Relativity declares that no material object can exceed the speed of light in a vacuum, and the math and experimental evidence bear this out thus far. So then if we want to sail the universe, we have to do something a little different, and I've always wanted starships.

Consider. General Relativity tells us that gravity is not a property of mass as such, but is in fact an effect of the interaction between mass and spacetime. To visualize this, compress spacetime in your mind by one dimension and picture it as a flat, infinitely elastic sheet, with time being the dimension normal to the surface. So, you drop a mass into spacetime, and it sinks in a bit, creating a depression in spacetime, something I like to call a mass-warp. And the more massive the object, the deeper and steeper the mass-warp.

Now, if gravity is an effect of that interaction, it follows logically that inertia is also an effect. That what resists acceleration is the mass-warp itself. Picture our object in the bottom of it's mass-warp, moving along, and the mass-warp moving right along with it. Now, as the thing moves faster, the mass-warp begins to distort a bit. The side to the front gets a bit steeper, to the back a bit shallower. So as we approach "c" and our kinetic energy, and therefore our mass approaches infinity, our mass-warp starts to look very strange indeed, tipped in the direction of motion and very deep. This by the way agrees quite well with what Relativity tells us local space will look like at these speeds.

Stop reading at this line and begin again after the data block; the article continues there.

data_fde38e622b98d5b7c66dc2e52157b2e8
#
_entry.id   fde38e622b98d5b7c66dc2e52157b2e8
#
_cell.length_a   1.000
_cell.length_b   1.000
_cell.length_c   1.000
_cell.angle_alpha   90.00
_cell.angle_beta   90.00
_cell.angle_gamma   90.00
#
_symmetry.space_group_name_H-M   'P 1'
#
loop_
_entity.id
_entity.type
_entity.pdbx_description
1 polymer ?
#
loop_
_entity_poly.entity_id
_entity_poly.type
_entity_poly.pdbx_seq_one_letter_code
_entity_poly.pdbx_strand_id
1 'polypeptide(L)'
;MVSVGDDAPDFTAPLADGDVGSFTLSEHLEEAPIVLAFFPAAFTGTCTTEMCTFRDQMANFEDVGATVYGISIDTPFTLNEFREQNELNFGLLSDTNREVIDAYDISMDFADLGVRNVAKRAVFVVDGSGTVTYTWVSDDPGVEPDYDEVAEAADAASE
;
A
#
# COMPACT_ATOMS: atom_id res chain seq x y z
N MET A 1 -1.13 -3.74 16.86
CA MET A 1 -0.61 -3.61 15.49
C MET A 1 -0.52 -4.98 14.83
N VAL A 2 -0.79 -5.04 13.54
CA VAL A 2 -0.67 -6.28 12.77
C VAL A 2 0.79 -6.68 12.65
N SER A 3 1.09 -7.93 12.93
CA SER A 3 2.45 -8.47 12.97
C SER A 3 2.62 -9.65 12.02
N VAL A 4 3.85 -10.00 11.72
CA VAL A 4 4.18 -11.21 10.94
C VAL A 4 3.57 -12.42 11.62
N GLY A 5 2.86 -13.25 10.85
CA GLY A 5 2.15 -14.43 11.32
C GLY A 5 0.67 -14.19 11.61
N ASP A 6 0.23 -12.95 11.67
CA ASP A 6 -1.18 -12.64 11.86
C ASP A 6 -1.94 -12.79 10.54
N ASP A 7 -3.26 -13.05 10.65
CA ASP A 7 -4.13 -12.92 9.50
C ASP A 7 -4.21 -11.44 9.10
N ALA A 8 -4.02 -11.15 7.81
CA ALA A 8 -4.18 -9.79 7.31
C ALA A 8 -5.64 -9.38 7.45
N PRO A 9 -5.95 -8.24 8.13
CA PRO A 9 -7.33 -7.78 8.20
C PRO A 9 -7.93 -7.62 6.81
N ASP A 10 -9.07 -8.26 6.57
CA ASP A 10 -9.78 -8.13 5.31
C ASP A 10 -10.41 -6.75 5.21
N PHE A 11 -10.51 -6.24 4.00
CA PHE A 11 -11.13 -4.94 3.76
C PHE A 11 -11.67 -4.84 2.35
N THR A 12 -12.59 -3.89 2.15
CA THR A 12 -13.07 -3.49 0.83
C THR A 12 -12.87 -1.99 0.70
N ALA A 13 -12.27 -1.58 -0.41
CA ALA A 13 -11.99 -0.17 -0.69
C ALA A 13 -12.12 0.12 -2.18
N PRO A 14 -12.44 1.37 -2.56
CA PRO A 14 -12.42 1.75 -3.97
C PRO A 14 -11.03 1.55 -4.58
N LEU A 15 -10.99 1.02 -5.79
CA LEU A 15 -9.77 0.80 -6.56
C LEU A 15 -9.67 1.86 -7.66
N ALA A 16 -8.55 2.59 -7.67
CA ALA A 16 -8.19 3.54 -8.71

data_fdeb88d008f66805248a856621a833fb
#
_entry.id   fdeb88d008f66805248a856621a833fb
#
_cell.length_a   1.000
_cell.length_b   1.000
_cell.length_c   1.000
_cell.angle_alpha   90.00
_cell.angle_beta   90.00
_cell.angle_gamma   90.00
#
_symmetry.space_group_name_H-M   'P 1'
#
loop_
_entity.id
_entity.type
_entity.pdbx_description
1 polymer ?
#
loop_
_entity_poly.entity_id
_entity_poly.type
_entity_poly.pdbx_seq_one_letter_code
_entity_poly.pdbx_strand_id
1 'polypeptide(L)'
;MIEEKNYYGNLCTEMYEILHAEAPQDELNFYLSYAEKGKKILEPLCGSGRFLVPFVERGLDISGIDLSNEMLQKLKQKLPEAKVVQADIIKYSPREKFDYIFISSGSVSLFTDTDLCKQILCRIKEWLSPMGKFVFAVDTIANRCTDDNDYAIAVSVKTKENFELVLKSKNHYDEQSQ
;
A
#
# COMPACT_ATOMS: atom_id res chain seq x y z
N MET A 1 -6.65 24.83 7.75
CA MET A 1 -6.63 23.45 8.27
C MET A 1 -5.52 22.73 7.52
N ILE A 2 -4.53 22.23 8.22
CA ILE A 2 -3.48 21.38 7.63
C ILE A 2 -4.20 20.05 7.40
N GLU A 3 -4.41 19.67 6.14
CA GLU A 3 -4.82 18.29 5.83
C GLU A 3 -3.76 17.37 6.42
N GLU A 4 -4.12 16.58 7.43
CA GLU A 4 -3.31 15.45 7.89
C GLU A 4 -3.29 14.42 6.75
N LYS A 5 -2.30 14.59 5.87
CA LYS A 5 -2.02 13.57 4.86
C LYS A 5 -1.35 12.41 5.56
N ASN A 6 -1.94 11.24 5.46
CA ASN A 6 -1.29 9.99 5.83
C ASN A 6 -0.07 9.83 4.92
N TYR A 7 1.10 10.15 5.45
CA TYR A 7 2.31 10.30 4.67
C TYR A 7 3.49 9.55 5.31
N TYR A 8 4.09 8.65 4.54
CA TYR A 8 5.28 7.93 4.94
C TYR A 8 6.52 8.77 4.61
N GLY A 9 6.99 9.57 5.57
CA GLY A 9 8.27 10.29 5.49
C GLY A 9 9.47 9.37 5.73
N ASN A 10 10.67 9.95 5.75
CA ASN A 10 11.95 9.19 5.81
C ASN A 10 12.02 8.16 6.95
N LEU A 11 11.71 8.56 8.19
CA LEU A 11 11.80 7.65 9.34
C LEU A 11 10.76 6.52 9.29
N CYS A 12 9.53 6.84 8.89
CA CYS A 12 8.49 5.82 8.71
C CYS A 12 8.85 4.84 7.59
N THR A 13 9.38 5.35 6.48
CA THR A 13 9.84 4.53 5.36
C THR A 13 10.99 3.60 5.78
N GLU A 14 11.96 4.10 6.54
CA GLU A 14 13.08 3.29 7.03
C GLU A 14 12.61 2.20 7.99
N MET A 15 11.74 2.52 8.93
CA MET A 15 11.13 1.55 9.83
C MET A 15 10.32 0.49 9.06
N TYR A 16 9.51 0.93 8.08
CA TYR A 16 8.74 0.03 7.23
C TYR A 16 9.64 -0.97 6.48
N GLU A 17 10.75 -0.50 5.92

But just suppose for a moment that we could decouple our mass from spacetime, in effect rising up out of our mass-warp. We would become effectively mass-less, and inertia would be negated, thus allowing us to skate along at just about any speed we desired. Of course one wonders what happens when we drop our mass back into spacetime. Might tend to splash a bit.

Of course the problem is that we don't really have any clue how mass couples into spacetime. We don't really know what gravity is or how it propagates, much less how to control it. We can quantify it, write equations about it and say what it does, but that is all, and it ain't much. We can't even detect gravity except in the crudest sense with the technologies at hand.

Now I admit to having an idea for an instrumentality which might allow us to detect a gravity wave as it passes, but the thing would, by it's nature, be ridiculously expensive to build. NASA is looking into something similar right now, though a lot smaller.

Be that as it may, if we want starships, we have two choices. We can build slower than light ships and take years and centuries between stars, or we can figure out how to sidestep Dr. Einstein. And I'm sure I am not the only person who thinks about this stuff.

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Re: Is the Speed of Light REALLY the Limit?" by cwarner7_11 on 09/25/2008 12:57 AM (score 1)